The price system could have fixed this in one day — and did when controls ended. The price would have fallen where gas was abundant and risen where it was scarce, and merchants would then have a big incentive to move gas to where it was needed. Under price controls, however, to make such sensible changes in prices was a crime. The only gas station open on Long Island one Sunday was shut down and fined for “gouging.” After that, Long Islanders had the comfort of knowing that gas would have been just as cheap on Sunday as on Monday, except that there was none being sold on Sunday (or on many afternoons, for that matter).

I had nearly a two-hour train commute at the time, from New Jersey to Manhattan, but first I had to drive to the station. Getting gasoline added an additional hour and a half to the commute. I would grab a thermos of coffee and a book, and get in a line that stretched for blocks. The gas would sometimes be gone by the time you got to the head of the line.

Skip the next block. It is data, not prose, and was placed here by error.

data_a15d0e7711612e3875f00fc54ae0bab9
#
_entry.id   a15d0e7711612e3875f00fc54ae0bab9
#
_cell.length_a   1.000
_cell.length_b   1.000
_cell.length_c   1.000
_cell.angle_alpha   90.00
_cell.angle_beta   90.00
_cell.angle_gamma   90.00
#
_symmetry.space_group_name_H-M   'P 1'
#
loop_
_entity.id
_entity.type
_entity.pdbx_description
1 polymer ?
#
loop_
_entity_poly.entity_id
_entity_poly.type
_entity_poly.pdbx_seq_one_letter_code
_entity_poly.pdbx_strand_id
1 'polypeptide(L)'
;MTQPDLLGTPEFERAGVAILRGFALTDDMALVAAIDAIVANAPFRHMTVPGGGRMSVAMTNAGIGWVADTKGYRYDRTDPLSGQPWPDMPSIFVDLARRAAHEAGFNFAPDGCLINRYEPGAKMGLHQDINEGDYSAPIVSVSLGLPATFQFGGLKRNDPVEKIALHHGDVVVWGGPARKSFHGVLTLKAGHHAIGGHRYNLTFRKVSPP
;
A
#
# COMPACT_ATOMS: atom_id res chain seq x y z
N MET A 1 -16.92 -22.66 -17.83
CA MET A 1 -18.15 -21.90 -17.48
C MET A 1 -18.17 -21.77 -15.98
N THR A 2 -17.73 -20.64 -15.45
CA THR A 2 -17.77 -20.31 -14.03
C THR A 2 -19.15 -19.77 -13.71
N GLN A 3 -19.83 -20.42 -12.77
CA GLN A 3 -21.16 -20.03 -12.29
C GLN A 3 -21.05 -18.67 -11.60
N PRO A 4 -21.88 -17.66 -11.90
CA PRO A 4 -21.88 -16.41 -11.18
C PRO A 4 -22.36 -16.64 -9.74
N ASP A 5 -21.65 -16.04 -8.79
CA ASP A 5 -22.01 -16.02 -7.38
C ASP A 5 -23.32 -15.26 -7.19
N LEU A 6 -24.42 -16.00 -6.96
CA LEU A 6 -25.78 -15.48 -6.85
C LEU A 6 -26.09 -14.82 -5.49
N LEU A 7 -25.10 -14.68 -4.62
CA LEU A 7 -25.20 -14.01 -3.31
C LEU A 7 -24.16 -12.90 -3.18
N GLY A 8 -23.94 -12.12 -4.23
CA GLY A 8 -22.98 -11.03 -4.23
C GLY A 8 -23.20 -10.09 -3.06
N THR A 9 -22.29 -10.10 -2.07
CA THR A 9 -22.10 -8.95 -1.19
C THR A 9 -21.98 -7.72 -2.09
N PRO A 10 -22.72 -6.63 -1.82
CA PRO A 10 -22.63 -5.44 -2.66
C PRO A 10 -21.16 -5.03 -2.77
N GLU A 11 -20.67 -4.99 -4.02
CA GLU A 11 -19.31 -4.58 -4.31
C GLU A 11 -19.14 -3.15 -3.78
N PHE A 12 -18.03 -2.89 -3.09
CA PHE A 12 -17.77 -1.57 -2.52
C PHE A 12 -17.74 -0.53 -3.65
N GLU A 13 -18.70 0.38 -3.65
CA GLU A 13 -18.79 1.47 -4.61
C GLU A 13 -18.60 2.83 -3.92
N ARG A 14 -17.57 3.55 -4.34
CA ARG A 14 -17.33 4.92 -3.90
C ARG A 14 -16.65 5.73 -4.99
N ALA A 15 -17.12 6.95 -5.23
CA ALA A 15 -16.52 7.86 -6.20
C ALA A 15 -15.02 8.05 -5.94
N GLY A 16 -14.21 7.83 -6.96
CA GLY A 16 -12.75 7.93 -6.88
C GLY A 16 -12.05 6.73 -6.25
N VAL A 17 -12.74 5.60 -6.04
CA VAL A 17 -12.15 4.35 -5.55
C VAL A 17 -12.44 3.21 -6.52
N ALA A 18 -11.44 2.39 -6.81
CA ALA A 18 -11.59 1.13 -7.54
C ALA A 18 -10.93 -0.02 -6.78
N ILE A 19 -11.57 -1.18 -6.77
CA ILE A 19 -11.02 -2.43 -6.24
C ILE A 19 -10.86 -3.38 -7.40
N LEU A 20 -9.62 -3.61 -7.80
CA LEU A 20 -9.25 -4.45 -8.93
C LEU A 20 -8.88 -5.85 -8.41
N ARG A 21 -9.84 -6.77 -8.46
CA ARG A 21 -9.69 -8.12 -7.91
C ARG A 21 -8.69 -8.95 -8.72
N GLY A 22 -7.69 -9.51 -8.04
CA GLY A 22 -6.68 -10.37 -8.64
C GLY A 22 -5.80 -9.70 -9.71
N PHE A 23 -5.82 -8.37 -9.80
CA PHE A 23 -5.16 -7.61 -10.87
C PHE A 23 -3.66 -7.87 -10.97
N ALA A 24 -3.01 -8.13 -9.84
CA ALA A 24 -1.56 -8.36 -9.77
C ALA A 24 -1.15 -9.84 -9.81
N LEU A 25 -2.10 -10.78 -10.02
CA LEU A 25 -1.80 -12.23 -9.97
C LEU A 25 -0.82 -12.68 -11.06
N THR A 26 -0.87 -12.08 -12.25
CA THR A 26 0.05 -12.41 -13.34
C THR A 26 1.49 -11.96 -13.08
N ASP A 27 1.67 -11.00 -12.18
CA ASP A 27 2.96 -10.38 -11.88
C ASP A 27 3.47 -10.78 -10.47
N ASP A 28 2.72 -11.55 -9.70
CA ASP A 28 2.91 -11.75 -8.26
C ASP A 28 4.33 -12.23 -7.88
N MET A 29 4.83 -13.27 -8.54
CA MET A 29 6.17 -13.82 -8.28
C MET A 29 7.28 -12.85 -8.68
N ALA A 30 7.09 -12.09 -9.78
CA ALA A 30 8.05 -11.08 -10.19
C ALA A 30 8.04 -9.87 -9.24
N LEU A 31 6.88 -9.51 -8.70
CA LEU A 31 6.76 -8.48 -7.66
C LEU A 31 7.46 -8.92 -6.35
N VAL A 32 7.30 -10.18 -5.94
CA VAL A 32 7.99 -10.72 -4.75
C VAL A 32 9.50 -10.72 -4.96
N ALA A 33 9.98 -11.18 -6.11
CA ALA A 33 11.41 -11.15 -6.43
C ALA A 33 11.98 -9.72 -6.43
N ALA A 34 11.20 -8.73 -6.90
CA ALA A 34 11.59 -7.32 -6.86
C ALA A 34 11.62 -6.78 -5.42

People who had to drive to work got nervous and frequently refilled tanks that were more than half full. That led to another regulation requiring a minimum purchase of 10 gallons — problematic for me, since my Chevy Vega had a 9.8-gallon tank. Instead of mandating a minimum gas purchase, The New Jersey Turnpike Authority set a maximum of one dollar. Turnpike travelers got in line several times until their tanks were comfortably full.

Fistfights at the gas lines became common. Young women reportedly received after-hours fuel service in exchange for some services of their own. Those with more money than time hired those with more time than money to wait in line for them (a relatively efficient solution, actually). But this was only the surface of deeper problems.